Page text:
Let’s go Daddy-O

dig it

I overheard a teenaged girl on a local news station last night talking about being back in school.

For the life of me, I couldn’t understand a word she said.

What language are the teens speaking these days?

But, to be fair, I remember driving my parents crazy using the favorite slang terms of the 50s and 60s.  Heck I still use many of them today which makes me a rat fink goober head with  bad case of the cooties.



Someone who wasn’t cool had them. No one ever saw them, but you knew who had them.

Chinese Fire Drill

Stop at a Red Light. Everyone on the Driver’s side would run around and get in on the Passenger’s side. Everyone on the Passenger’s side would run around and get in on the Driver’s side.   There was also some tradition when you were to first to spot a VW bug, but for the life of me I can remember what it was.


   It’s been around since the 50s actually.  It never went out of style except maybe during the 80s.  But it came back with a different pronunciation.  I used to say Cool (like that TV actor Kookie) sounding like mule, whereas today it’s more like cull.

Don’t have a Cow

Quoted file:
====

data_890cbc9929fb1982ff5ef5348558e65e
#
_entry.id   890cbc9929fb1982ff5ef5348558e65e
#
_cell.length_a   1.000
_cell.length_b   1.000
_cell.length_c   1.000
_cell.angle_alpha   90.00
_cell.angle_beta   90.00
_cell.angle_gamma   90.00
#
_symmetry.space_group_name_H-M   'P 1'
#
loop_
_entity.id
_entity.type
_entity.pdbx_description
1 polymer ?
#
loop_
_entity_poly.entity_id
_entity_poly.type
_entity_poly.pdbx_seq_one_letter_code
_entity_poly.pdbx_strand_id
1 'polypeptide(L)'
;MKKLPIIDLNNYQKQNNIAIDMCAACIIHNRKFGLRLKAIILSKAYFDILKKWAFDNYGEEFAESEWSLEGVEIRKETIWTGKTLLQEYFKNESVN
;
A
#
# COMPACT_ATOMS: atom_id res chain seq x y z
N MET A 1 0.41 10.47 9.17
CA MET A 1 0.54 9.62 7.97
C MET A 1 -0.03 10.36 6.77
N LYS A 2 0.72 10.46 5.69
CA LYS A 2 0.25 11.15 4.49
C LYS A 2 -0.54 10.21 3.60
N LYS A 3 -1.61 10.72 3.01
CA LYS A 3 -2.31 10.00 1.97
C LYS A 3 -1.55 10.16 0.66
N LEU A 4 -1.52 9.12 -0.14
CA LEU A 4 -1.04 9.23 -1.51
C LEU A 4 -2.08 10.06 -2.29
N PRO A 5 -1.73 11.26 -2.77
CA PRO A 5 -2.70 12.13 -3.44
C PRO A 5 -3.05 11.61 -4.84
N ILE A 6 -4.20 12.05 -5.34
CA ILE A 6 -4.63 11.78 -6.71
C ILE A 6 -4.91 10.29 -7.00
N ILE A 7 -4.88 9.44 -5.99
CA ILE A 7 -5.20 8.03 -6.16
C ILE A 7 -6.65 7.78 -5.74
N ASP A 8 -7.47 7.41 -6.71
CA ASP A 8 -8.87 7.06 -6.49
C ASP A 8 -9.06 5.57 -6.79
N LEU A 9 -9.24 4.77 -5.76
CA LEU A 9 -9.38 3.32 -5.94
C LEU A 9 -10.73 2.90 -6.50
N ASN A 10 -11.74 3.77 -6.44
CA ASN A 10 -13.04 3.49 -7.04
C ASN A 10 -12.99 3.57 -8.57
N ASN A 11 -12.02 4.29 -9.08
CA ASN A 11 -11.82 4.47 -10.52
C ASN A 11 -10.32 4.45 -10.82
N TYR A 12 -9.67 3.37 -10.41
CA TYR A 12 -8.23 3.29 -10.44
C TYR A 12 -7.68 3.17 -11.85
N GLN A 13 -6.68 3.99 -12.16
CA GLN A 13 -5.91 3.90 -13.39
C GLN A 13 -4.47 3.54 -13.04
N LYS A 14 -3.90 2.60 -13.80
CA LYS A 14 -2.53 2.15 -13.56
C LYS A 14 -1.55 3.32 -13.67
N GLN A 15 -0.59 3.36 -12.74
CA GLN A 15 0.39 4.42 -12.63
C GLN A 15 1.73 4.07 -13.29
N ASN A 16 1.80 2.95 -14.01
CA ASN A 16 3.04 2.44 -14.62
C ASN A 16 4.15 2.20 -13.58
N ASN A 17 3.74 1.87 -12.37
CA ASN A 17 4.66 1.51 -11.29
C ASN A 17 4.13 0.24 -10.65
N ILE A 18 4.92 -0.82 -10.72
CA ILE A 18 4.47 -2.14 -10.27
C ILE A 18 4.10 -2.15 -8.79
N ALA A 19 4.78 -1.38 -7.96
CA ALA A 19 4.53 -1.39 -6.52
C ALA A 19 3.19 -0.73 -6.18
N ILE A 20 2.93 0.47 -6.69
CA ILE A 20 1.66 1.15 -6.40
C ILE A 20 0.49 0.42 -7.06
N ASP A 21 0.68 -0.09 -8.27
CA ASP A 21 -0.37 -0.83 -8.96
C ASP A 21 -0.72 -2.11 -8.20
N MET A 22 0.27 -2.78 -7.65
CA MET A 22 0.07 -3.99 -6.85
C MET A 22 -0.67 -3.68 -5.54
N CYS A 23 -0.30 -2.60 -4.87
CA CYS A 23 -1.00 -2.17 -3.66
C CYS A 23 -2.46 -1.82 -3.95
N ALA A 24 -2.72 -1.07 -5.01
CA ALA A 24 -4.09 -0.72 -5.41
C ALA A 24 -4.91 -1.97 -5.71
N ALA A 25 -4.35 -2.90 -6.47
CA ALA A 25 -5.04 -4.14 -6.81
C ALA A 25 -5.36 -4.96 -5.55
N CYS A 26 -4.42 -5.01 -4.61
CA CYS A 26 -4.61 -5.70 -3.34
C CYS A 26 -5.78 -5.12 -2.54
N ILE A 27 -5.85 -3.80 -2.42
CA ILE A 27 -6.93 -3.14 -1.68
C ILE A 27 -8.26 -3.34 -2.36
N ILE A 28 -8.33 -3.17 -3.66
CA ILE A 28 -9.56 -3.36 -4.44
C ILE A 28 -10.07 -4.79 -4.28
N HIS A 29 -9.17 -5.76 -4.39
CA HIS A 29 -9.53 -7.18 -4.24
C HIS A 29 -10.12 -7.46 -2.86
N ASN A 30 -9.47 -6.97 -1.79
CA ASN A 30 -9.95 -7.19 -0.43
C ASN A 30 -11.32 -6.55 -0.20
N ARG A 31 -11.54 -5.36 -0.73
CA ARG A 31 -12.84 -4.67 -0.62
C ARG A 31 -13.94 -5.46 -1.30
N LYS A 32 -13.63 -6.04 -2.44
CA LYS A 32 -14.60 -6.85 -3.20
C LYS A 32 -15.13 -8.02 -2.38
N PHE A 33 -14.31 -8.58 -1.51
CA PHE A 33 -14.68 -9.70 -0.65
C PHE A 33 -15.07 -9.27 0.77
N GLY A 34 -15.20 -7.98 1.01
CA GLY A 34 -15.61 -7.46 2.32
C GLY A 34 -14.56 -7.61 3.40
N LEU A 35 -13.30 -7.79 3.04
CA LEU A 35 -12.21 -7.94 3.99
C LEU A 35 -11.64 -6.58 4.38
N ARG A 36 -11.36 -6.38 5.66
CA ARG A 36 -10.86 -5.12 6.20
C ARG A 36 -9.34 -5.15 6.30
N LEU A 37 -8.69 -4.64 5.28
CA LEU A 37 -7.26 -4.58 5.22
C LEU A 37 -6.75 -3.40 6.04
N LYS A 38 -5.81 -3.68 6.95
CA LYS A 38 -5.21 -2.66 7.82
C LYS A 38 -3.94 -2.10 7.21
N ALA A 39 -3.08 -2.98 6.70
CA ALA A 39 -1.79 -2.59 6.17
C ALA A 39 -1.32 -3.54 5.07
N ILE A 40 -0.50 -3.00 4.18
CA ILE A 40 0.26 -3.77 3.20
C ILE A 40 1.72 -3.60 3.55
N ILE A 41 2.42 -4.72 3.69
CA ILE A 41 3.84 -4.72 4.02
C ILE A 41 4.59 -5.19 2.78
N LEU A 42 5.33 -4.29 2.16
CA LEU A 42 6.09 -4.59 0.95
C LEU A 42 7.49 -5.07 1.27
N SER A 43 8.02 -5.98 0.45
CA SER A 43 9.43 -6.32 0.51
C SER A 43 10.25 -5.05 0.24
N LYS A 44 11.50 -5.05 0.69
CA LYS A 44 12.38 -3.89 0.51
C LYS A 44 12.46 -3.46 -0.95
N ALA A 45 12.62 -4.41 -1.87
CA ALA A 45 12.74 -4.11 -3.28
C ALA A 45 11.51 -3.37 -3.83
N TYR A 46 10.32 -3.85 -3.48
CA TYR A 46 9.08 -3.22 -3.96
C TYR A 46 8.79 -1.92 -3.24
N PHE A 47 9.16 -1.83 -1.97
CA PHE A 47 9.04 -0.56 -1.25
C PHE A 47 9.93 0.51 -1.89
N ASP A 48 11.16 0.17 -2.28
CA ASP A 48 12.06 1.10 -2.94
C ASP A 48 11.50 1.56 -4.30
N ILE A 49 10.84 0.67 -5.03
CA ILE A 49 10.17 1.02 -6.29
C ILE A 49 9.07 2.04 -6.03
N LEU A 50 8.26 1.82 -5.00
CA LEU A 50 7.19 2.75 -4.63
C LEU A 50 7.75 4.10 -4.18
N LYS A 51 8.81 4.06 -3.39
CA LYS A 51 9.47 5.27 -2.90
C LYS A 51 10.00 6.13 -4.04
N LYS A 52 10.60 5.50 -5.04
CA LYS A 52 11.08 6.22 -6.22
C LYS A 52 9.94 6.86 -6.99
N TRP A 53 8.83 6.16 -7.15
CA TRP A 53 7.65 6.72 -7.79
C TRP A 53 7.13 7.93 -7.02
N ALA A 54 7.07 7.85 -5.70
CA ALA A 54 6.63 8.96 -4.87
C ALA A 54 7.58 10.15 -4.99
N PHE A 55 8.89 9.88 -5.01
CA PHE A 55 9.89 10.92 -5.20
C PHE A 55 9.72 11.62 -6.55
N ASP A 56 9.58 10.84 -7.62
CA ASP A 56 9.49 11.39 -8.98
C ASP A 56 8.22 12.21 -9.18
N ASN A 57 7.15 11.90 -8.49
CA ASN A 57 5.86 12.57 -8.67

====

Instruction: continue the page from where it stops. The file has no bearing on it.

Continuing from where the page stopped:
Used when someone was "going ape.”  Example: So I took your book by mistake, don’t have a cow about it.

Far Out

Excellent, cool.


The Police


Cool, groovy, neat, neato; said of a person, as in He’s a real gone cat. Or you could say, I’m gone over him. (wowed, infatuated, totally sold on).


Nice, "Cool" or Neat. Used commonly among hippies in the 60’s – and college coeds at Ole Miss.

Rat Fink

          Someone who annoys you in some way.

Jinx, You Owe Me A Coke!!

When two people said the same thing at the same time, one would slug the other on the shoulder and say these 6 little words.
I don’t think anyone ever paid up.

Later – or at Ole Miss we said “Catch you ‘round the grill.

Goodbye; See you later

So Fine or So Tuff

Another cool thing. "That girl in my science class is so fine".
Used in a variety of early rock and roll songs usually as follows:
"She’s so fine, she makes me want to blow my mind".


2 thoughts on “Let’s go Daddy-O

  1. The big difference between then and now is that our parents could actually understand the words we were saying. Enunciation seems to be a thing of the past these days. Communication is such a high priority in today’s world, I think classes in school should deal with this issue before they send graduates into the business world.

Leave a Reply

Your email address will not be published. Required fields are marked *